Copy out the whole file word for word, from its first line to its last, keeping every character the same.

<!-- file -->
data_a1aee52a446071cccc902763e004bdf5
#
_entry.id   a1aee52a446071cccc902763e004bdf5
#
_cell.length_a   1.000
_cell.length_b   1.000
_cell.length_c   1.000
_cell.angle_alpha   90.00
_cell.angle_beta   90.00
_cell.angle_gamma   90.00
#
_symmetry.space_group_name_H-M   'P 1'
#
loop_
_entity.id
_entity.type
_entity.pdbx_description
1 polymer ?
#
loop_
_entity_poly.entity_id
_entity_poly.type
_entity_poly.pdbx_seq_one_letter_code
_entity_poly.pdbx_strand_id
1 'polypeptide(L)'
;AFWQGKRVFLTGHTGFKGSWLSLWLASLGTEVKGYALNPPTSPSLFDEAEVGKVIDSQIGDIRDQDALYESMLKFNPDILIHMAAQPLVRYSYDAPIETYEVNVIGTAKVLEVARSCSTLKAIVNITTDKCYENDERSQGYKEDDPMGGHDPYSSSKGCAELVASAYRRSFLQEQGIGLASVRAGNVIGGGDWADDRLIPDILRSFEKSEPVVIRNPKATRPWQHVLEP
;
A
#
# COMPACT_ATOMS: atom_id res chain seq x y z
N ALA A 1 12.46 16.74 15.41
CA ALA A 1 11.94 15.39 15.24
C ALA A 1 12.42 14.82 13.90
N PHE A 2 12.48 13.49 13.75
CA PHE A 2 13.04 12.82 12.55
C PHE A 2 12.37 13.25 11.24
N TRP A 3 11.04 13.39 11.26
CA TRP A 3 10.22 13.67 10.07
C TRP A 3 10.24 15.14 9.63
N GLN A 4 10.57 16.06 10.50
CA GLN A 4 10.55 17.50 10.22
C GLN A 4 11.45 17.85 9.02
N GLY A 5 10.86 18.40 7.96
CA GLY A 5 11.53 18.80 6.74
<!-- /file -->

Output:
data_a1aee52a446071cccc902763e004bdf5
#
_entry.id   a1aee52a446071cccc902763e004bdf5
#
_cell.length_a   1.000
_cell.length_b   1.000
_cell.length_c   1.000
_cell.angle_alpha   90.00
_cell.angle_beta   90.00
_cell.angle_gamma   90.00
#
_symmetry.space_group_name_H-M   'P 1'
#
loop_
_entity.id
_entity.type
_entity.pdbx_description
1 polymer ?
#
loop_
_entity_poly.entity_id
_entity_poly.type
_entity_poly.pdbx_seq_one_letter_code
_entity_poly.pdbx_strand_id
1 'polypeptide(L)'
;AFWQGKRVFLTGHTGFKGSWLSLWLASLGTEVKGYALNPPTSPSLFDEAEVGKVIDSQIGDIRDQDALYESMLKFNPDILIHMAAQPLVRYSYDAPIETYEVNVIGTAKVLEVARSCSTLKAIVNITTDKCYENDERSQGYKEDDPMGGHDPYSSSKGCAELVASAYRRSFLQEQGIGLASVRAGNVIGGGDWADDRLIPDILRSFEKSEPVVIRNPKATRPWQHVLEP
;
A
#
# COMPACT_ATOMS: atom_id res chain seq x y z
N ALA A 1 12.46 16.74 15.41
CA ALA A 1 11.94 15.39 15.24
C ALA A 1 12.42 14.82 13.90
N PHE A 2 12.48 13.49 13.75
CA PHE A 2 13.04 12.82 12.55
C PHE A 2 12.37 13.25 11.24
N TRP A 3 11.04 13.39 11.26
CA TRP A 3 10.22 13.67 10.07
C TRP A 3 10.24 15.14 9.63
N GLN A 4 10.57 16.06 10.50
CA GLN A 4 10.55 17.50 10.22
C GLN A 4 11.45 17.85 9.02
N GLY A 5 10.86 18.40 7.96
CA GLY A 5 11.53 18.80 6.74